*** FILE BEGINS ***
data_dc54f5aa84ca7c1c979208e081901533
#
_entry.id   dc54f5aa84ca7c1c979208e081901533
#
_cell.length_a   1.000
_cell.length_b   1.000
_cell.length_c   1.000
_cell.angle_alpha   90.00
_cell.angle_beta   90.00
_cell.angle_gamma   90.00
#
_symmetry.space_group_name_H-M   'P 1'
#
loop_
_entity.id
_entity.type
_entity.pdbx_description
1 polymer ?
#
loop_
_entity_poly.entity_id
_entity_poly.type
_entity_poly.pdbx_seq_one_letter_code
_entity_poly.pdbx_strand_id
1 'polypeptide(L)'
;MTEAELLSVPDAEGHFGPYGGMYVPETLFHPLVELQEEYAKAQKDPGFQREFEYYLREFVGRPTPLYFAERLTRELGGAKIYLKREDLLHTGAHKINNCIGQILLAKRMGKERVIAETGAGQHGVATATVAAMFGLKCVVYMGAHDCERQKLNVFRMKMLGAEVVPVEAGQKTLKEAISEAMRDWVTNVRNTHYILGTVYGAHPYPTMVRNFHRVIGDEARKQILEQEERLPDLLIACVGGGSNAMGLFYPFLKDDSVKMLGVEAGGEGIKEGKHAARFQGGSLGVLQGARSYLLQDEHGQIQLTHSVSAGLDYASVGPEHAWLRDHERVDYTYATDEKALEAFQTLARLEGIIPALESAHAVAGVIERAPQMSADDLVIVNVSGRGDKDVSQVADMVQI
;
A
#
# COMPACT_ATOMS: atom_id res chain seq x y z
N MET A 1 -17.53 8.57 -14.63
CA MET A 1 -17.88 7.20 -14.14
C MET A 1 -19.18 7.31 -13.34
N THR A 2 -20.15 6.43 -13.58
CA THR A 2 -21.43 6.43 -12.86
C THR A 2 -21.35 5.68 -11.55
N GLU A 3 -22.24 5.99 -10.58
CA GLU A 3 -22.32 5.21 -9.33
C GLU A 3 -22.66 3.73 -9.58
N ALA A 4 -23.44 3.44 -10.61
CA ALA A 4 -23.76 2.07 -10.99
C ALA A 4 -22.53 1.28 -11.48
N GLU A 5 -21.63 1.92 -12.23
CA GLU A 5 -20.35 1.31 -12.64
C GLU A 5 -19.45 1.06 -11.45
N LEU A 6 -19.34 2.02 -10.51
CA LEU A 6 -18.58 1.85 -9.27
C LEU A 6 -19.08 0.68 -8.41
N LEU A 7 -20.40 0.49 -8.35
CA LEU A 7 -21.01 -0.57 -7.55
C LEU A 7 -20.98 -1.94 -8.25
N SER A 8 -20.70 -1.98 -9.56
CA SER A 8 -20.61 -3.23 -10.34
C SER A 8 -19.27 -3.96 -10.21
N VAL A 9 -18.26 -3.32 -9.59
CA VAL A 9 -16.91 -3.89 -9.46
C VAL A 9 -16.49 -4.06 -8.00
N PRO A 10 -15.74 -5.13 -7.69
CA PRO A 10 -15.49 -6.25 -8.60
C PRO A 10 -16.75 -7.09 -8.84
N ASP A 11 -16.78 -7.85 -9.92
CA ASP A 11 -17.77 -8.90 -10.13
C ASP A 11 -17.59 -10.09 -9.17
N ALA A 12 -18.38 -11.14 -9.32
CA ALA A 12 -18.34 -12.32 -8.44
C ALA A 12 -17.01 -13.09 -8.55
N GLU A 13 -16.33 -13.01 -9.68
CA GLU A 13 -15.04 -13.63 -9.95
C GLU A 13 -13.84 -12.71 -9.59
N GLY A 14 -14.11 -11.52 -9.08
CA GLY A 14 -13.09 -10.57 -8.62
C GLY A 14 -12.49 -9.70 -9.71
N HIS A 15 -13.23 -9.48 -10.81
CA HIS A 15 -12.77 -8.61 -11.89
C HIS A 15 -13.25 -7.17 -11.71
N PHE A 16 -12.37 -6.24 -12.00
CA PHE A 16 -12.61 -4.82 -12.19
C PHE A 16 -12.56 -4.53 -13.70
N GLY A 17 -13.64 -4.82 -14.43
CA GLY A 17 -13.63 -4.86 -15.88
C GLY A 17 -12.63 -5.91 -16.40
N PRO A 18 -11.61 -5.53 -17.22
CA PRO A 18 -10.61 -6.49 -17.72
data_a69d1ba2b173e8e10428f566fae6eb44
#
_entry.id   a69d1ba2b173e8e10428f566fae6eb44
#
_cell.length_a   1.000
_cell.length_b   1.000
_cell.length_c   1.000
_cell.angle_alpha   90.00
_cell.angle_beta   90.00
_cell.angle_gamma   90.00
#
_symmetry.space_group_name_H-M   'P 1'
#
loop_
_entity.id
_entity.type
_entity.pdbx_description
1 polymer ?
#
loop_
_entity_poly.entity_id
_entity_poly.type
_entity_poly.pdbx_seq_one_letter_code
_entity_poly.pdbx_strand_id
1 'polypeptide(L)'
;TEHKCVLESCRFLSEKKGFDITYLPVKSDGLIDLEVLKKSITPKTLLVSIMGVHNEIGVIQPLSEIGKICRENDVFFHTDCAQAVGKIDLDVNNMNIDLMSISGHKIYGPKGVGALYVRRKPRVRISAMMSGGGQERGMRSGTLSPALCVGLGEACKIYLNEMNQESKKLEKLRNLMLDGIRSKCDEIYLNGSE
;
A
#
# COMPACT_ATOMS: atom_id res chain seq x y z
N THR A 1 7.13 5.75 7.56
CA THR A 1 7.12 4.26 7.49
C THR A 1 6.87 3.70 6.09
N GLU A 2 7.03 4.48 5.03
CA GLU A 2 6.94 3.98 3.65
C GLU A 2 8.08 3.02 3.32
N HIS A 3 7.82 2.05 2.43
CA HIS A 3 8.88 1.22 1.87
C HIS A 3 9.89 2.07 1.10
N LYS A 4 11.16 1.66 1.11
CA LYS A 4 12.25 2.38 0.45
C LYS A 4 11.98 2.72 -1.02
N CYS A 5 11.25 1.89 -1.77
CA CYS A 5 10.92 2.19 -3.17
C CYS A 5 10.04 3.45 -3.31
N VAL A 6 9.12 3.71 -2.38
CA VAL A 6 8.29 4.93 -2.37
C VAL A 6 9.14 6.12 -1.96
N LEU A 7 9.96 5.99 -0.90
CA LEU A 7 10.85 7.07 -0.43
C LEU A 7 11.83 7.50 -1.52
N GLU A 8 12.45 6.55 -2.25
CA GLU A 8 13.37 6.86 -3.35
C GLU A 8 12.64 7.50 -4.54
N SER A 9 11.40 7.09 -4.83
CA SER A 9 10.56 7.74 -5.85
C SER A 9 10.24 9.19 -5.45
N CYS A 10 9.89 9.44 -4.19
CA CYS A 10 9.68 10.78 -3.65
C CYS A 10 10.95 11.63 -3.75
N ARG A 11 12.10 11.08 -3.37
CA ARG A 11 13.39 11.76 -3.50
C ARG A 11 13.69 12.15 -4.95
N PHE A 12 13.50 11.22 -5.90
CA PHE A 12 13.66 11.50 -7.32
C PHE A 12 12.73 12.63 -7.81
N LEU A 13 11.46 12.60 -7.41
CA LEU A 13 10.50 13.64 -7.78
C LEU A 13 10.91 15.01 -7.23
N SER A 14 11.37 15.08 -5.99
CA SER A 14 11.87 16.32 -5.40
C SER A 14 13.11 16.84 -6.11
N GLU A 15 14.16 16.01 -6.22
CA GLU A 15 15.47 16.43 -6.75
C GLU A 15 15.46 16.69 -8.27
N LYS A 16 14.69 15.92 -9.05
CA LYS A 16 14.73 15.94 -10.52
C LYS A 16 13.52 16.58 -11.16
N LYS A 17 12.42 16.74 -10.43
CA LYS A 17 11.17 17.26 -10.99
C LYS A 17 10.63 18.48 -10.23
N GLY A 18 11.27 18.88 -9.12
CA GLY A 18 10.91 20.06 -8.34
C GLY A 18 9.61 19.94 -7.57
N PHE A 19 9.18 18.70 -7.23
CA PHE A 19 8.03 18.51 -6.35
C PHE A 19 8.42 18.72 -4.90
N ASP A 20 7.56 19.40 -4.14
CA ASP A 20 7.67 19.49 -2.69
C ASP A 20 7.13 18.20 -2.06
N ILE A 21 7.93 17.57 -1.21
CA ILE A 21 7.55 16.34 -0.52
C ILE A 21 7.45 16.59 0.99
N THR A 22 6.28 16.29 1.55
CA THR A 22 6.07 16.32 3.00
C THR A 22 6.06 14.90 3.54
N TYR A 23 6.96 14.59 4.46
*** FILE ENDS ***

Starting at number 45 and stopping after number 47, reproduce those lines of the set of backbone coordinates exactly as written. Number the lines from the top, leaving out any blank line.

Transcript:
C GLU A 5 -19.45 1.06 -11.45
N LEU A 6 -19.34 2.02 -10.51
CA LEU A 6 -18.58 1.85 -9.27